After twenty years of intensive creative development, Fiber Art was unable to find refuge in the simple impact of materials and their formal innovations. The 1980s introduced a period of self-examination and retrospection. Gerhardt Knodel gave an overview of the evolution of fiber art at this time:
The exploration of formal possibilities has been the focus, and often the heart of the movement. But today, in all aspects of art, there are broader issues of concern that relate life and art. How are the conditions of our time reflected in fiberworks? 
With the end of modernism, Fiber Art became one of the most conspicuous dead ends in the history of modern art . The end of the Lausanne Biennial in 1995 marked the beginning of a post-Fiber  era. Where should it go after Fiber Art is accepted and considered as art?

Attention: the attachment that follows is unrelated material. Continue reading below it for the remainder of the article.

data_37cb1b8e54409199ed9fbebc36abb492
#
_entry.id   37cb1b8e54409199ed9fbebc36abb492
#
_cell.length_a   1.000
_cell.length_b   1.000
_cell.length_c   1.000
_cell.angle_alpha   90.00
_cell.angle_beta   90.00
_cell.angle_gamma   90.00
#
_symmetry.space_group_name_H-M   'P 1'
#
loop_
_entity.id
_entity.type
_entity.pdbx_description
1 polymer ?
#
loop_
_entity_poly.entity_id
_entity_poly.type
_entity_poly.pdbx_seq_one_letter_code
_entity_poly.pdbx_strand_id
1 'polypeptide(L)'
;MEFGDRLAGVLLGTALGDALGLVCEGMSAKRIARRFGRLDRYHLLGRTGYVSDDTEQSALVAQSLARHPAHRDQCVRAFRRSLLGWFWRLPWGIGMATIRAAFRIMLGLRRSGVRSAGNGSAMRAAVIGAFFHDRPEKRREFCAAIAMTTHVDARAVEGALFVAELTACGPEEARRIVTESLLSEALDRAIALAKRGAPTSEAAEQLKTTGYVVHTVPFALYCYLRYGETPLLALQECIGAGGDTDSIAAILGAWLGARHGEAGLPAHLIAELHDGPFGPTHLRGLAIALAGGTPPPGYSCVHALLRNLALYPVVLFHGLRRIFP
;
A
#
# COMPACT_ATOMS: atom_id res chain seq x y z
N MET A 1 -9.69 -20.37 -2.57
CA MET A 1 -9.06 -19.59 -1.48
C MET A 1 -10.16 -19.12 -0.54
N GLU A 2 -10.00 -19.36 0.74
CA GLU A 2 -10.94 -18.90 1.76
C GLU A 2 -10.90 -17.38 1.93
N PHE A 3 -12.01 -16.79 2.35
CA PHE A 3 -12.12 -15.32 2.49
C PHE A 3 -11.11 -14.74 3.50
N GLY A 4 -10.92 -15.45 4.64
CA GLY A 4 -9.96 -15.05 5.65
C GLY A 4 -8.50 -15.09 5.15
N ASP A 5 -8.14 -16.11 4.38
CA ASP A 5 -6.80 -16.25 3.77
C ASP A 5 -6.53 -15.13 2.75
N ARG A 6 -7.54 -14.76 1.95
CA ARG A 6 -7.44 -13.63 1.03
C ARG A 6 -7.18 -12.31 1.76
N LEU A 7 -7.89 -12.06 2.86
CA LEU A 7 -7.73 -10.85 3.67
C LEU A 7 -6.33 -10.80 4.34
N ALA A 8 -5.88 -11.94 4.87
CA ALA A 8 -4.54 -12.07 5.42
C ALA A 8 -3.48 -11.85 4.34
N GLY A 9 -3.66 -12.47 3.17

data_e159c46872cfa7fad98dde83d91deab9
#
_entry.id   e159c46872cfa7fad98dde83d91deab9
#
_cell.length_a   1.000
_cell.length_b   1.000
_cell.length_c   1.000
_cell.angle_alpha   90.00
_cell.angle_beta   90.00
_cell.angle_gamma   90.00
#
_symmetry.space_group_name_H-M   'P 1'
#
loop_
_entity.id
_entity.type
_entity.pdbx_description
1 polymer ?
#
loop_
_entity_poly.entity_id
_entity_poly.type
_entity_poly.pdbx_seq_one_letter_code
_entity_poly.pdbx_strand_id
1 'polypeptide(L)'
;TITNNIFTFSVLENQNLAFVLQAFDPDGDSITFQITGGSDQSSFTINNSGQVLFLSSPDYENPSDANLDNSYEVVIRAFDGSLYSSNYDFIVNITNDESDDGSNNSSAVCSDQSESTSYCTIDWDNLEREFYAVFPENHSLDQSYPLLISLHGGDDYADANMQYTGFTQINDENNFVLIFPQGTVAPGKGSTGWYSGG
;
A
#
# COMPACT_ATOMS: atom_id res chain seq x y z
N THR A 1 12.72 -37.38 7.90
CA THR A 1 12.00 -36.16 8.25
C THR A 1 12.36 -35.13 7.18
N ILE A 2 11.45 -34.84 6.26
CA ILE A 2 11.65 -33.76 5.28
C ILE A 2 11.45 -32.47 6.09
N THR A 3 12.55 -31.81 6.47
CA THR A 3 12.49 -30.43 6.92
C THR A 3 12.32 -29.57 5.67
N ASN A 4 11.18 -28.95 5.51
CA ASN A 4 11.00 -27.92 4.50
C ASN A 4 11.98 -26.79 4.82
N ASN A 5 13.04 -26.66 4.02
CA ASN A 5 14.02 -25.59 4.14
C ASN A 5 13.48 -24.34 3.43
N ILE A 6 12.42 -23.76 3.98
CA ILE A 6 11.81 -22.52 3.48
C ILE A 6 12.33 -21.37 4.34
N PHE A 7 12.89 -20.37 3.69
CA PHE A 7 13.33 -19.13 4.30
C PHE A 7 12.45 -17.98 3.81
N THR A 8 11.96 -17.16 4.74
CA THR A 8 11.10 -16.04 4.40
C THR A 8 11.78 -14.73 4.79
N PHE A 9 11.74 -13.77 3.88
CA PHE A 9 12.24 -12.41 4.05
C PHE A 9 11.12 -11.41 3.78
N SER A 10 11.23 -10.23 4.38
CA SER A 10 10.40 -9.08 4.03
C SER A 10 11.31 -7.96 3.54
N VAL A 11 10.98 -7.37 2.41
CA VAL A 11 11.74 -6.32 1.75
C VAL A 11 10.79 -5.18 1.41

This exhibition examines Fiber Art from the perspective of Care narrative. The term care refers to the ethics of care, which originated from feminist philosophers. Carol Gilligan first drew parallels between caring and connection in her thesis “In a different voice” . Several notable care ethicists present varying views on the ethics of care in an attempt to construct an integrated system of care theory. The ethics of care centers around people as relational individuals and concerns itself especially with having caring relationships. Fiber Art is often made of soft materials and related to handcraft, domestic production and women’s work which lends itself to the consideration of warmth, benevolence and care, wherein lies the locus and identity of Fiber Art. As Holland Cotter said, fiber artists should always know that the fiber materiality with all its gravity, responsiveness and connections to life holds the tremendous capacity to speak to the issues of our human condition.